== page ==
Do you have the part number of your old one? There were lots of changes over the years. One of the on road CPL's had like 12 different injection pumps. Even though a pump may not be road rated, many times that may deal with smog control parts such as the KSB which road engines often had but off road didn't.
I bought one from diesel tuff who is on this forum. Brand new and no core fee. Can't stomach giving someone my old pump AND paying an arm and a leg for another. Shipped super fast from somewhere in canada. Dropped it right in, no adjusting and vroooooom....no more stomach aches over leaky, questionable pump.
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I seriously considered ordering a new VE pump from dieseltuff. In the end, I wanted to keep my shutoff lever and the dieseltuff pumps did not have a shutoff lever.
I had my pump rebuilt in Arizona, it was a 1986 model, that had a rebuild sticker on it. It had lots of worn out parts in it, and ended up only slightly cheaper than a new VE pump. No regrets, the engine fired off after the bleed, no problems encountered.
I'll post up 2 phone numbers & you can call these 2 different place & see what they sell you one far.
... I don't a good bit of business with both places .
1st IS Triplett Injection Service waco texas 254-753-1114. It sold out this year but I believe it's still has the same name..
Other in on Abliene Texas DIESEL Service Abilene .325-673-7031...
...... Both have been good to me .
Buy one & send yours back in for core refund.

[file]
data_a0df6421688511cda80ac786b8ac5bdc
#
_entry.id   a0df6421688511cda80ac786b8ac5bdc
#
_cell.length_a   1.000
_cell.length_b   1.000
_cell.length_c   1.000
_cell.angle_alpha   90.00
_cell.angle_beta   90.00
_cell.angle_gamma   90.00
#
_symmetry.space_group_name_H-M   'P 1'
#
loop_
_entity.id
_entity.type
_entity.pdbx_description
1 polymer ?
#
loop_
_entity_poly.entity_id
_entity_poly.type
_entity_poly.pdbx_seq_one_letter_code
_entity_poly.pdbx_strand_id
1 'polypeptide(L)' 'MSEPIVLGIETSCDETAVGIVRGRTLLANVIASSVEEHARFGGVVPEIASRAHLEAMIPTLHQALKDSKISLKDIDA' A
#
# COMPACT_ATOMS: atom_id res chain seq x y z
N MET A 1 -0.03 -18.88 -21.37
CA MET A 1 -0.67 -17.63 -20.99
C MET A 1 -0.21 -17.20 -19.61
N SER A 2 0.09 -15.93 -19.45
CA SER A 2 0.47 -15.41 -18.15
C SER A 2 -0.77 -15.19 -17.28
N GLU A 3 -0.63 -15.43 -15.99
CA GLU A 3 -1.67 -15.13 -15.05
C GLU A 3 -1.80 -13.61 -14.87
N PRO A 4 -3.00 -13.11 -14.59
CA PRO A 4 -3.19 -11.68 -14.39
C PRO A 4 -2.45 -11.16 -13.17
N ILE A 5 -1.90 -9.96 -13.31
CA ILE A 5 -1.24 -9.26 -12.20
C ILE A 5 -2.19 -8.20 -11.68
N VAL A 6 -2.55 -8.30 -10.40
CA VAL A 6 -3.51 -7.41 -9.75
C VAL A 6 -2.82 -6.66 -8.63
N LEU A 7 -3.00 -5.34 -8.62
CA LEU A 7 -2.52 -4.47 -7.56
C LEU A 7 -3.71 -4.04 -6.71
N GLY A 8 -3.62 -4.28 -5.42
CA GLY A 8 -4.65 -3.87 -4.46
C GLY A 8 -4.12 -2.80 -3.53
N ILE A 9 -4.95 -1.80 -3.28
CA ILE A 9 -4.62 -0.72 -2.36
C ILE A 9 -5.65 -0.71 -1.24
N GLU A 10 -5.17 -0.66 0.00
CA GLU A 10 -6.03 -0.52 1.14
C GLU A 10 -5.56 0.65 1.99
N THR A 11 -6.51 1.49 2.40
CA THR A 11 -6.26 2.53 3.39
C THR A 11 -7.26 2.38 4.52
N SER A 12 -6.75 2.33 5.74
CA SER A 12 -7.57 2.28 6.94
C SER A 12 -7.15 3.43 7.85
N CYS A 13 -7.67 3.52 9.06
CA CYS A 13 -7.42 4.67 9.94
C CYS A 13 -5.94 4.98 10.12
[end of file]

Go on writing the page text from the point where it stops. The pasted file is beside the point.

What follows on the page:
I'd rather find one online because I have to use credit line to get this thing they are ungodly expensive and that's why I asked I couldn't find anything that wasn't in China and I'm not waiting 3 to 6 months like I did with my turbo wheel never again🙄
Good luck. Ive seen a few new German Bosch fetching 1500/2k. 500 for a rebuild is cheap. Paid 1100 at Fresno Bosch for a 6 VE rebuild in 2018. That price was not uncommon at all. Any Bosch with the first 7 digits of 0 460 424 XXX can be dialed in to your CPL.
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OK. Your pump 3914924 is replaced by part 3917531 or Bosch part 0 460 424 055. That is apparently the pump from a CPL 0767 which is an early 4bt road engine. It has the wax motor type KSB which is obsolete. Rebuilt pumps sell for around $1700 without a core. If you replace it with a different pump you need to look at a few things. First off, is the KSB functional on your current pump? The way that one works is you must have power going to it from a temp control switch to turn it off. The switch turns on when the coolant reaches 160 deg F. If it is unplugged it is always on. That style KSB was only used about 2 years and changed to a solenoid type. Pumps with that type KSB need power to turn it on so if it is left unplugged then it is non functioning. It would use a different switch setup than the old type. Its switch runs on air temp in the intake manifold and turns off when a certain level is reached. The KSB is not a required item but mainly a smog device that helped with engine warm up by advancing the timing. You will find similar VE pumps without that so those would function just fine on your engine. Here is a listing for a brand new Bosch 0 460 424 257 pump that has the newer style KSB. These are coming out of China but are genuine. Price is $944.90 + $80 frt. NEW GENUINE Bosch 3960901 5445286 0460424257 CUMMINS 4BT 3.9 INJECTION PUMP | eBay If you wanted the KSB to function on that one you'd need a different sensor and wiring harness which is kind of pricey. If you didn't connect it up there would be no problem either. This gives you some info to consider.